Granted the 20amp 2 pole GFCI is $98 it is still better than trying to use a gfci receptacle because of the appearance of a wire mold box and all the other stuff that needs to be done with the expensive molding, painting etc in order to protect the circuit from this first receptacle on the run.

Is my thinking correct here? You need the two pole because using a single pole it senses an imbalance on the neutral immeiaately because it is only monitoring one hot going out.
 
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Old 03-15-15, 06:43 AM
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Using a ground fault circuit interrupter breaker on a multiwire branch circuit (two hots sharing a neutral) you need a GFCI breaker unit intended for that purpose namely a double wide double pole GFCI breaker.

The double GFCI breaker, like any breaker set serving an MWBC, must be positioned in the panel to provide 240 votls across the two hot lines. No, the individual 120 volt receptacles will not receive 240 volts when everything is wired up correctly.

Yes, your thinking is correct. You need the two pole GFCI breaker because using a single pole it senses an imbalance on the shared neutral immediately because it is only monitoring one hot going out.
 

Last edited by AllanJ; 03-15-15 at 07:30 AM.
  #3  
Old 03-15-15, 07:25 AM
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Yes, a 2 pole GFCI breaker is appropriate for a MWBC. Though they are not available for all panels.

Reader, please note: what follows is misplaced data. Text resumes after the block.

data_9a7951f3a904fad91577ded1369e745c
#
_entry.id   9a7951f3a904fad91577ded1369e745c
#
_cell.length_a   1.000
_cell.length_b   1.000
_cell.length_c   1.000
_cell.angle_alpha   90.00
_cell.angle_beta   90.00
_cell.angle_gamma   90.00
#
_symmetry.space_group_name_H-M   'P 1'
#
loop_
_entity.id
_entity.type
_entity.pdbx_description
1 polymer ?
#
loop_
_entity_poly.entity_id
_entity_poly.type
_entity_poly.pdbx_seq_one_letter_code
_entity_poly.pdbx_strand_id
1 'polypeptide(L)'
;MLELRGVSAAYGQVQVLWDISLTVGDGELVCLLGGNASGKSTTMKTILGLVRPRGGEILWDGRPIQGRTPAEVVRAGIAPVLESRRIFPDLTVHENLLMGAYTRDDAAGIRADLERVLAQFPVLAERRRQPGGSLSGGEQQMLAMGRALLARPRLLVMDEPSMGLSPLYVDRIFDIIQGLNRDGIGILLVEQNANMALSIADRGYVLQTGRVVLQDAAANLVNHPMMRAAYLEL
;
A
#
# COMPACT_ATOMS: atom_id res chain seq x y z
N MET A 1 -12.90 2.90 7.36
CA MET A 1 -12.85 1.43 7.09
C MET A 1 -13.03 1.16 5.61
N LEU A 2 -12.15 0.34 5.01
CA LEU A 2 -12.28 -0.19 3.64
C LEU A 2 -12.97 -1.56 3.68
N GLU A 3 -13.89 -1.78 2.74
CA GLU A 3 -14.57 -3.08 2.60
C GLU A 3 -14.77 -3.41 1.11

1 - It may need to be 15 amp on both poles - check if the wires are 14 gauge or 12 all the way to the receptacles.
2 - Easier option is to buy 2 prong receptacles. Leviton 15 Amp 2-Wire Duplex Outlet - White-R52-00223-00W - The Home Depot
 
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Old 03-15-15, 07:34 AM
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Yes, the 15 amp breaker for one half of the multiwire branch circuit should arouse suspicion. If there is any 14 gauge wiring within that branch circuit (including to a light fixture but not including the tiny wires going from the outlet box to the lamp socket or ballast). then the maximum breaker for that circuit is 15 amps. If you isolate the 14 gauge wiring to something that was hung off the circuit at a later date, that 14 gauge subcircuit might be disconnected and decommissioned pending the running of a new feed for it and the plan for the 20 amp breaker carried through.